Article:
Some of the key benefits of mutual funds include simplicity, cost, diversification, and professional management. These and other benefits make mutual funds the first and best choice of investment for the do-it-yourself investors, as well as professional money managers. If you are a beginner and want to know why mutual funds are a good fit for your investment needs, or if you are an advanced investor and need a reminder of why mutual funds are best-suited for your financial goals and lifestyle, here are some of the many benefits you need to know. Here are 8 of the top benefits of mutual funds:
Frugality: Mutual Funds Cost Less to Manage Than Other Portfolio Types, Costs as a percentage of assets in the portfolio are usually lower for an actively-managed mutual fund when compared to an actively-managed portfolio of individual securities. When you add up transaction costs, annual fees paid to a brokerage firm, and the cost for research tools or investment advice, mutual funds are less expensive than the typical portfolio of stocks. Other variables influence the cost of managing a portfolio, such as the amount of trading activity, the size of transaction, and taxes.
Mutual Funds Are Liquid. If you need to withdraw money from your brokerage account, you can get cash from most mutual funds within a few days. If you want to sell your mutual fund, the proceeds from the sale are available as soon as the day after you sell the mutual fund. Some mutual funds have a ”settlement” period of up to three days. But this level of liquidity (quick access to your money), is much better than some investment assets, such as real estate. Mutual Funds Have Audited Track Records : A mutual fund company must maintain performance track records for each mutual fund and have them audited for accuracy, which ensures that investors can trust the mutual fund’s stated returns. Mutual fund companies also offer a prospectus for each fund, as well as semi-annual or annual reports. These documents provide a wealth of information about how the fund invests, the amount of assets under management, the internal fund expenses, and more.
S&P 500 Index Funds: Index funds can be a great place to begin building a portfolio of mutual funds because most of them have extremely low expense ratios and can give you exposure to dozens or hundreds of stocks representing various industries in just one fund. As their name suggests, index funds simply hold the same securities that are found in an index. S&P 500 Index funds invest in approximately 500 of the largest U.S. companies. Index funds are passively managed, which means their primary objective is to mirror the holdings and performance of an index and therefore costs to operate these funds are extremely low. Therefore, you can meet the initial goal of getting a low-cost, diversified mutual fund when you buy index funds. For more on index funds, check out our Index Investing FAQ page. Again, mutual fund companies like Vanguard, Fidelity and T. Rowe Price are good places to find the best index funds. You can also look at Charles Schwab.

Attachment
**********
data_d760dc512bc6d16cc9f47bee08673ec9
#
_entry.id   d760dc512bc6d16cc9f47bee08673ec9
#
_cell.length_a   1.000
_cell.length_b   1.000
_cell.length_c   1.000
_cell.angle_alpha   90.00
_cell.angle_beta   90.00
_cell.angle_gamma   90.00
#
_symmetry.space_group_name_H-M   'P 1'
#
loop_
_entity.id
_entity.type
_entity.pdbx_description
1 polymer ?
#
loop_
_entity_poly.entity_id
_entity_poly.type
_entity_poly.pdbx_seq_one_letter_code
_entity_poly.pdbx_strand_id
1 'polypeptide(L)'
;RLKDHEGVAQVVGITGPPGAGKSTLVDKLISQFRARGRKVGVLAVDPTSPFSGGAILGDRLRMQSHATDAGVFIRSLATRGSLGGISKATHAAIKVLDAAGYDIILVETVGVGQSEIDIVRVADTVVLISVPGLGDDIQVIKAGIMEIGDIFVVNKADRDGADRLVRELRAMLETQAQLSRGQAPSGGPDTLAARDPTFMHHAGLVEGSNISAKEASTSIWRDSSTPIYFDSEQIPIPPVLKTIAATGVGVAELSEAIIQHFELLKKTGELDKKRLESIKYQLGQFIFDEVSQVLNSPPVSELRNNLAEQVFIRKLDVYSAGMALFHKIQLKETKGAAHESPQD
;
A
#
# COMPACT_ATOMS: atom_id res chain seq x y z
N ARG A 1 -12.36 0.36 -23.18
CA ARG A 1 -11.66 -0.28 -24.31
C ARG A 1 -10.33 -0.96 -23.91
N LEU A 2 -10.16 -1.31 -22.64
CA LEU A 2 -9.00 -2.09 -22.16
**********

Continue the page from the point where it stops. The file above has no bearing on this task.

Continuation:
Joint Brokerage Account: This works the same as an individual brokerage account, except there are two account holders, such as spouses.Individual Retirement Account: Also called an IRA, qualifying individuals can make contributions that are not taxable. Growth is tax-deferred, which means that account holders don’t pay taxes until withdrawals are made. Roth IRA: This is an individual retirement account that is funded with after-tax dollars, which means contributions are not tax-deductible, as with the traditional IRA. However, growth is tax-deferred and qualified distributions (withdrawals) are tax-free. For more on the Roth and the traditional IRA, see this article on how IRAs work.
Best Funds for Beginning Investors. Whether you are just getting started investing or wanting to build a portfolio from the bottom up in the best way possible, there are a handful of outstanding mutual funds to get the job done. Choosing the best mutual funds for is much more than buying the best performers of the past year. Instead, investors are wise to know their investment objectives and future plans and prepare for a long-term strategy. For example, if you’re saving for retirement, it’s likely your time horizon is more than ten years. It means you can take more risk, which essentially means you will likely have more of your investment assets allocated to stock funds than bond funds.